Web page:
UCI researchers have been following seniors there for 30 years annually and put them through a battery of tests and after death all of these seniors who participated in the study over 30 years have donated their brains for further research. What they found will shake the scientific circles on ageing and brain/mental health and dementia. Here is what they found in brief:

        1) People showing strong dementia in life may or may not have had any plaque in the brain or changes in the brain thus brain atrophy and plaques may not be connected to dementia

        2) People who showed absolutely no signs of dementia may or may not have had atrophy and plaque build up in the brain–further proof that neither plaque nor atrophy has anything to do with causing dementia or even being part of it

        3) Contrary to popular belief, those with higher than what we consider normal lived longer consistently! Those with normal BP died in the 80’s and those with higher BP lived into their 90’s and many into their 100’s and many still alive, walking 3-4 miles a day at age 100.

        This blood pressure increase benefit I can explain from the perspective of the brain: more blood to the brain brings more oxygen and nutrition to the brain so ATP function is enhanced. People who had lower BP had less blood flowing to their heads and they perhaps were more likely to have dementia as a result.

        There is much more research that needs to be done but their findings have shaken up the research industry on dementia and aging. You can find the original program here: and go from there. They also have links to publications: and here is the research link to UCI:

        Hope this helps!

        1. Thanks..I’ll check the links out. Mary S. is interested in the info….I will also check out the NIH site which I use to do regularly.

          .You are correct the radiographic findings do not always correlate with the clinical findings.

          1. One more thing, just so you know about NIH:

            They have Montelukast = Montelukast Sodium on one page and not on another. I sent them an email that they are wrong here and right there and requested corrections. I also called Merk and told them that unless this gets corrected, they will be sued for “bad drug” that they have nothing to do with. They have jumped into action.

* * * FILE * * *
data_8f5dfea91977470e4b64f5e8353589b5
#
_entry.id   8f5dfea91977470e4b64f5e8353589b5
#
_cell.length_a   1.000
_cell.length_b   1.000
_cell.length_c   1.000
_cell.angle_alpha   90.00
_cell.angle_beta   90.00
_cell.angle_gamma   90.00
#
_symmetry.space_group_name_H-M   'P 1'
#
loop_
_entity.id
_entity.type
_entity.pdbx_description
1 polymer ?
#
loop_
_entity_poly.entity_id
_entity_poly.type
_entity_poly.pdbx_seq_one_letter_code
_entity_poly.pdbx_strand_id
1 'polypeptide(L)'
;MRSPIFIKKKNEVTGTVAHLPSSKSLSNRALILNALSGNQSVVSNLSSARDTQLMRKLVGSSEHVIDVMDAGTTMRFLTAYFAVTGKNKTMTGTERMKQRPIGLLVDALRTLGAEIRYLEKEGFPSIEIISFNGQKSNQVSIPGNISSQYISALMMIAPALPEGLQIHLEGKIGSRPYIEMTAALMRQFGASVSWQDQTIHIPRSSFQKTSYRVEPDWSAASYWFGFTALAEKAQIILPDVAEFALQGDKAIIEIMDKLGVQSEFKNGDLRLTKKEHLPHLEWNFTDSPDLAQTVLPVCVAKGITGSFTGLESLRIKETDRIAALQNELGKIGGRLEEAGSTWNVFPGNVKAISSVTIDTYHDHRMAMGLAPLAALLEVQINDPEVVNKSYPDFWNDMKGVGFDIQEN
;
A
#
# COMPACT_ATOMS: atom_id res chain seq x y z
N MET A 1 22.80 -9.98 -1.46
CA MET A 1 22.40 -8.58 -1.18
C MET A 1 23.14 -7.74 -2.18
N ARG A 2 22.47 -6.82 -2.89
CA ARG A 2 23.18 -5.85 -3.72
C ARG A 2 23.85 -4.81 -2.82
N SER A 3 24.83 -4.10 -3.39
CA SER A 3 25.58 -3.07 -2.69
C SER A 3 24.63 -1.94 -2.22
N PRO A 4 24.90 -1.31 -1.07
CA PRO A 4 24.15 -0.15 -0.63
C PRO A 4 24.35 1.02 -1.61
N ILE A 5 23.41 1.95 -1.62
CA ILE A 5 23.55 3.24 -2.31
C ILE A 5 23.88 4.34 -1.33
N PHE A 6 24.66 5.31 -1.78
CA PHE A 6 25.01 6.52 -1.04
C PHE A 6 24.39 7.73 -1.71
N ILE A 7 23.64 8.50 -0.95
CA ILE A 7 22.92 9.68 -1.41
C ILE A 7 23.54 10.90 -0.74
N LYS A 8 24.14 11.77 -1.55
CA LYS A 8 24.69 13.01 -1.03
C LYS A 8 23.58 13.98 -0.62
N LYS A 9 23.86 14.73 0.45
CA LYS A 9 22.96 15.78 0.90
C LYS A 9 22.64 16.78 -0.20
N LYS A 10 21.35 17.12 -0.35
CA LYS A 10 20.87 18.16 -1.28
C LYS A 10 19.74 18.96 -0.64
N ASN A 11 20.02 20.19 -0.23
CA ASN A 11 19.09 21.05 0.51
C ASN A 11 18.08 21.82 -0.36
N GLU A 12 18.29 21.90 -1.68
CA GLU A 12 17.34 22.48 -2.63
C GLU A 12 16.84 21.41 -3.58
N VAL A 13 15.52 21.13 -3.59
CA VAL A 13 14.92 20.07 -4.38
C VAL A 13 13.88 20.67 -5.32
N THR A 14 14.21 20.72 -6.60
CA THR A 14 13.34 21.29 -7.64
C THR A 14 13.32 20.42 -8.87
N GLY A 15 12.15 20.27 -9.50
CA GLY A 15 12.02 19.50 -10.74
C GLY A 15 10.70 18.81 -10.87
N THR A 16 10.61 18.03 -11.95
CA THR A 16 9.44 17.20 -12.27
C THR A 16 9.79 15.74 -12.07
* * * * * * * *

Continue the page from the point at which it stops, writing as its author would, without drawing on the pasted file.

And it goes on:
NIH is only as reliable as the people who post to NIH. Medscape is the same. The only place that got Montelukast versus Montelukast Sodium right is the FDA. So when you read something on NIH, use caution in the interpretation…

            1. Angela, if you can’t trust info from the NIH you can’t trust any information. The last point I agree wholeheartedly: you cannot trust ANY information without doing your own research

    1. You have to be kidding. Those links are more technical. And here I thought I broke the article down a bit….I will keep trying…perhaps the use of cliches might help.

      What is technical in the above explanation?

      The article is well written and my comment meant to respond to Mary’s questions while providing a foundation to process to data , particularly scientific data. Critical thinking is important and that is what the above response attempted.

      1. So here I stand now, corrected, disillusioned, rubbing the tears from my eyes, waving to humanity in a last farewell, having thought most of them knew and understood at least a little bit of what was going on in the dungeons of their paid for labs, universities, fortresses of science, and what was lurking and lingering in the hard- and software of their digital toys. Aw, how harsh my life has become now. Better I pray for some memory loss this very minute, to soften my unbearable pain.